Freight slowing, headwinds growing for trucking

Freight slowing, headwinds growing for trucking

With freight volumes continuing to slow and a variety of headwinds starting to grow – such as rising diesel fuel prices – the trucking industry is going to face a more challenging environment through the balance of 2011 and into the early part of 2012, according to the latest analysis from investment firm Robert W. Baird & Co.

With freight volumes continuing to slow and a variety of headwinds starting to grow – such as rising diesel fuel prices – the trucking industry is going to face a more challenging environment through the balance of 2011 and into the early part of 2012, according to the latest analysis from investment firm Robert W. Baird & Co.

That being said, trucking capacity is still expected to remain tight, thus continuing to afford carriers the opportunity to achieve rate increases although any such increases are expected to be lower than previous gains.

“We expect broader domestic freight rate growth to continue to decelerate into the seasonally weak first quarter of 2012,” noted Benjamin Hartford, one of Baird’s transportation analysts in the firm’s most recent “Freight Flows” brief.

“Though capacity constraints should support solidly positive rate growth in 2012, we believe 2 to 3% year-over-year (YOY) growth is likely, versus the 4 to 5% YOY contractual rate growth in recent quarters absent a demand catalyst,” he added.

Hartford added in an interview with Fleet Owner that rising fuel prices will both help and hurt truckers to some degree.

“Fuel has risen but is largely consistent with levels in early September,” he said. “The spike serves as a near-term headwind for truckers that continue to operate, but the rise in fuel also helps limit capacity in an already tight market.”

U.S. diesel fuel prices increased some 17 cents per gallon over the last month, according to data tracked by the Energy Information Administration (EIA), despite a decline in oil prices – an increase largely due to tight global diesel supplies and increased production of home heating oil in the U.S., which is made from the same base oil stock as diesel fuel.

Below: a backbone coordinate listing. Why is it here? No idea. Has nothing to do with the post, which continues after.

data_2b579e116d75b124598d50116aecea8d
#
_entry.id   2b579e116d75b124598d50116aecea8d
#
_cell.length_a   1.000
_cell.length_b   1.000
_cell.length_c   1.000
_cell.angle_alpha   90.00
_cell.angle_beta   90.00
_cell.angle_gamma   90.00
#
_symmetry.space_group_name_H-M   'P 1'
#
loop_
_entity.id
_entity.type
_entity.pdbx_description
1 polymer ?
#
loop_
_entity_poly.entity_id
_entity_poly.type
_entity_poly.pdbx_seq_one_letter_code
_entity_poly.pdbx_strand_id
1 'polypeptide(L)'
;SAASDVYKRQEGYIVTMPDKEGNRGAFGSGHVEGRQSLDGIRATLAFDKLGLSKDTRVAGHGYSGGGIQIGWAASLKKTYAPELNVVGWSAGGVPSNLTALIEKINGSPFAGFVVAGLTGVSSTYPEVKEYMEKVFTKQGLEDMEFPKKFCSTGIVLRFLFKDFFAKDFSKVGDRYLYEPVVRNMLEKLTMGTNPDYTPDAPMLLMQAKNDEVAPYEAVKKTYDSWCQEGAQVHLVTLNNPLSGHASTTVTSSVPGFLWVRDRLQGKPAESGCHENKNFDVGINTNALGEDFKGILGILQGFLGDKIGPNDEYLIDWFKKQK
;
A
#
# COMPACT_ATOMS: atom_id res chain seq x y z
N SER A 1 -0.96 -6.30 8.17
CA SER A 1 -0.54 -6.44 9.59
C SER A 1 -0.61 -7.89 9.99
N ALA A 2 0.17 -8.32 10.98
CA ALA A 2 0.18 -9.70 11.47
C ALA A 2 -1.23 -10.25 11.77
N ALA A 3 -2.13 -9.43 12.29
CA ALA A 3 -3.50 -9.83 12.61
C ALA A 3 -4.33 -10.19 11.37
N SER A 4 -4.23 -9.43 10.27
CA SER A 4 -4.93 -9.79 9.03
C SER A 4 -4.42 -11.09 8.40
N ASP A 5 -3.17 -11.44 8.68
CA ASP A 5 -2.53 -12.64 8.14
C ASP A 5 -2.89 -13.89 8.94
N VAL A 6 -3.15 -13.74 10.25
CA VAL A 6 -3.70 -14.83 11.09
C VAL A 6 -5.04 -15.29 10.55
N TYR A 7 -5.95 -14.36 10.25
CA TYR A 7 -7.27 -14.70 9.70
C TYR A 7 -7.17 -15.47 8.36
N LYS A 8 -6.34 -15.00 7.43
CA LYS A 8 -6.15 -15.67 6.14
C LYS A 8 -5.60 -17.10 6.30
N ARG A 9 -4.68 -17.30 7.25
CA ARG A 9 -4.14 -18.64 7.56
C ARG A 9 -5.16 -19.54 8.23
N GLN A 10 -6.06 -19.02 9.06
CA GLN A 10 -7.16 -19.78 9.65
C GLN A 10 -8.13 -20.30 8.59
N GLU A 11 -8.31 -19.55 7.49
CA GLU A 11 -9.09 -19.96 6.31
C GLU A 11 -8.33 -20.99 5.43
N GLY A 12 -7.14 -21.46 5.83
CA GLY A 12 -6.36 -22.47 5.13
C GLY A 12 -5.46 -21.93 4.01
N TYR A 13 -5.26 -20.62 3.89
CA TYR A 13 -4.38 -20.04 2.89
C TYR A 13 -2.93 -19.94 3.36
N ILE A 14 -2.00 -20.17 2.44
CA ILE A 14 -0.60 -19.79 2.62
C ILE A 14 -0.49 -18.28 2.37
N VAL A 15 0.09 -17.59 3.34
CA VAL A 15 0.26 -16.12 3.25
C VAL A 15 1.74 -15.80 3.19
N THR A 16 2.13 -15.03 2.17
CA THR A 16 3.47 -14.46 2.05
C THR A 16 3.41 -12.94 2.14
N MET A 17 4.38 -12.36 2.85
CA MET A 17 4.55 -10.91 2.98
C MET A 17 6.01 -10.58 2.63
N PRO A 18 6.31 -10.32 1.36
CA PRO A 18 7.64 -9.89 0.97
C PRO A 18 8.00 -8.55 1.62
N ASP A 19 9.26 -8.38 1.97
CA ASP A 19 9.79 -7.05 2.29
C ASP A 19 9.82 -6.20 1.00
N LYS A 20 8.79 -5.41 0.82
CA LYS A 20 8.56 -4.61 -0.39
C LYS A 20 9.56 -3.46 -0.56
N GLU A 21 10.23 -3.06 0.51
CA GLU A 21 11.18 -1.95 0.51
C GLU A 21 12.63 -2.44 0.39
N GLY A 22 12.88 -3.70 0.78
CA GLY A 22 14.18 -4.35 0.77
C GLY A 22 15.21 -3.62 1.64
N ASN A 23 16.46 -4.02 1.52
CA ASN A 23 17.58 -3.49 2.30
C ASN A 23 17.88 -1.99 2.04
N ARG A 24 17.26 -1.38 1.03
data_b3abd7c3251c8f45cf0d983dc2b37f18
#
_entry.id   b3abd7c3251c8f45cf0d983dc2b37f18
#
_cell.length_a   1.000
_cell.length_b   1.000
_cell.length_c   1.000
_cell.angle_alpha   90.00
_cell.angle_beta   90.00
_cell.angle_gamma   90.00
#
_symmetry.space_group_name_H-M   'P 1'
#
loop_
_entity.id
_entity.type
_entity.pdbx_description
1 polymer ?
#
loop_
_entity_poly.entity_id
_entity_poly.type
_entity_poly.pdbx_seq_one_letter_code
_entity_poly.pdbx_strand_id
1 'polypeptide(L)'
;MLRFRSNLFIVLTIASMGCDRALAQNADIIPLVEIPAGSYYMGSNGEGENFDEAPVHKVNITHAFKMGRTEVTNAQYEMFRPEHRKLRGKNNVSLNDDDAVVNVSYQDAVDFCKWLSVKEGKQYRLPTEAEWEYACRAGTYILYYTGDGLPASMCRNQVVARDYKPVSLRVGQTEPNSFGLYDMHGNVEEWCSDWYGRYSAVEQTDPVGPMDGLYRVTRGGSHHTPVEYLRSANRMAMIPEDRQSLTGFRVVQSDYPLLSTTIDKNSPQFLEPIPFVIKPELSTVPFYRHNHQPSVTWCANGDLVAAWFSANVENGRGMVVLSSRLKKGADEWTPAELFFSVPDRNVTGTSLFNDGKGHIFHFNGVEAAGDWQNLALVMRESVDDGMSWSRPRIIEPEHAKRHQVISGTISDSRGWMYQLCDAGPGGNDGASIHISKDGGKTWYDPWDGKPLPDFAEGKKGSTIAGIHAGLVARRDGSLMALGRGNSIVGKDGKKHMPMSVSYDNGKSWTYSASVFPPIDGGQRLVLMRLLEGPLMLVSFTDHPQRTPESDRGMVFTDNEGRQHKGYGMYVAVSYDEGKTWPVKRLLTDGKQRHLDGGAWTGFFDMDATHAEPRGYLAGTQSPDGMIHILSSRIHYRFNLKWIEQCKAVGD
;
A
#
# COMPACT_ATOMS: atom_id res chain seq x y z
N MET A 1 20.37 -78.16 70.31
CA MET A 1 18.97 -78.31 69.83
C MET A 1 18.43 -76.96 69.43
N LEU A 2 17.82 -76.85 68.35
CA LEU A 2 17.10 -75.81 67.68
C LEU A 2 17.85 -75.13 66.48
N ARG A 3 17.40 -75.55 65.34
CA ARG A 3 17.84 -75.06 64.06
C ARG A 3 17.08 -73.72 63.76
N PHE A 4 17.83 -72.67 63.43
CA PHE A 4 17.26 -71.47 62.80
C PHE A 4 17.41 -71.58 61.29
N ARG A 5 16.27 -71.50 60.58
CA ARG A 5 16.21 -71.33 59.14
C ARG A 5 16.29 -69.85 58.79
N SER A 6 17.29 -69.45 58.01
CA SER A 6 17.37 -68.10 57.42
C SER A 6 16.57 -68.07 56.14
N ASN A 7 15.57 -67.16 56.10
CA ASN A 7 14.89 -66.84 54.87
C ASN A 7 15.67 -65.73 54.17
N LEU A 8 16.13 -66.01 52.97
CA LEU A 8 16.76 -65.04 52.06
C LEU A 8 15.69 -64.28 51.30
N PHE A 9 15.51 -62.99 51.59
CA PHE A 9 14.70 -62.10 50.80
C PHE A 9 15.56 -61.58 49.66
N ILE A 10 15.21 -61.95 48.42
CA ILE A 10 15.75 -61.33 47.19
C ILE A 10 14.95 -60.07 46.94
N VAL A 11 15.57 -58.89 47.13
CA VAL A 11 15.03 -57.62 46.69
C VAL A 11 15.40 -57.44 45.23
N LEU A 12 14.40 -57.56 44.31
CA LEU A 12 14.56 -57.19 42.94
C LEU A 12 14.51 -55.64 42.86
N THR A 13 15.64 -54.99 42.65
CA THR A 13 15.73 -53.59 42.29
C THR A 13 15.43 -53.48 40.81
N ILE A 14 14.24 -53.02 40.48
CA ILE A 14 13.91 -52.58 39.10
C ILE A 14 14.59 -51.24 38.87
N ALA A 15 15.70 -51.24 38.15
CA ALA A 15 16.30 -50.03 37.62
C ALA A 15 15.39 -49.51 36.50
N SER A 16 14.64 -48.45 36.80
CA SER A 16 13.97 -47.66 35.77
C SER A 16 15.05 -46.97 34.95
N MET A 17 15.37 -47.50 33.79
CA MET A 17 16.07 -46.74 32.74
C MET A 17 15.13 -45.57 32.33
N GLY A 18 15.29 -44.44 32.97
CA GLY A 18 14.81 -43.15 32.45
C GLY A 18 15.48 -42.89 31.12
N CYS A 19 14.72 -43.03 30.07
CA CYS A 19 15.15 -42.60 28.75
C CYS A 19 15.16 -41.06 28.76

While the U.S. average price for diesel fuel has dipped half a penny per gallon this week, falling to $3.887 from $3.892 last week, prices increased in five of the nine regions EIA monitors, with diesel up almost 2 cents per gallon in the Rocky Mountain region, 1.5 cents in New England and five cents per gallon in California.

Yet despite such cost-control challenges and predictions for more sluggish freight growth, some carriers may seek to expand – if ever so slightly – because the opportunity to garner rate increases still remains.

“I think we’re going to continue seeing sluggish freight growth, but it’s still growth – and no one in this industry wants to leave money on the table,” Steve Tam, vp-commercial vehicle sector with ACT Research Co., told Fleet Owner.

The dicey issue with the expansion equation, he explained, is that capital expenditures such as buying new trucks are by necessity part of a carrier’s long-term strategic growth plan, which often must be divorced from short-term “tactical” changes in the market such as month-to-month shifts in freight demand and weekly changes in diesel prices.

“So what we’re seeing among small- to medium-sized carriers is a ‘small-scale’ expansion effort,” Tam pointed out. “For example, if their normal equipment replacement order is 20 trucks, they may be buying 22 or 23 of them.”

Larger carriers – especially the publicly traded companies – are following a different format; either leasing and renting equipment or forging contracts with owner-operators and /or smaller carriers to gain capacity, he noted.

“Thus, they can take advantage of any freight growth while, in case a downturn does occur, maintaining the ability to quickly adjust their capacity footprint,” Tam said.

Such flexibility will be critical, as the freight outlook is becoming more uncertain, according to Baird’s analysis.

“Looking ahead, we acknowledge greater risk given a maturing economic cycle, weakened consumer sentiment, and U.S./European macroeconomic uncertainty,” noted Baird’s Hartford. “We believe lean inventory strategies among shippers are in direct response to these factors and the greater degree of uncertainty as to the persistence and direction of demand trends.”

However, though recent below-seasonal import trends continued into September – highlighting more cautious inventory strategies on the part of shippers – Hartford noted that mindset could also be a positive for truck freight.

“Lean inventory-to-sales levels also potentially support improved freight demand if end-market sales trends improve, which could have an outsized benefit to carriers given current industry capacity dynamics,” he said.

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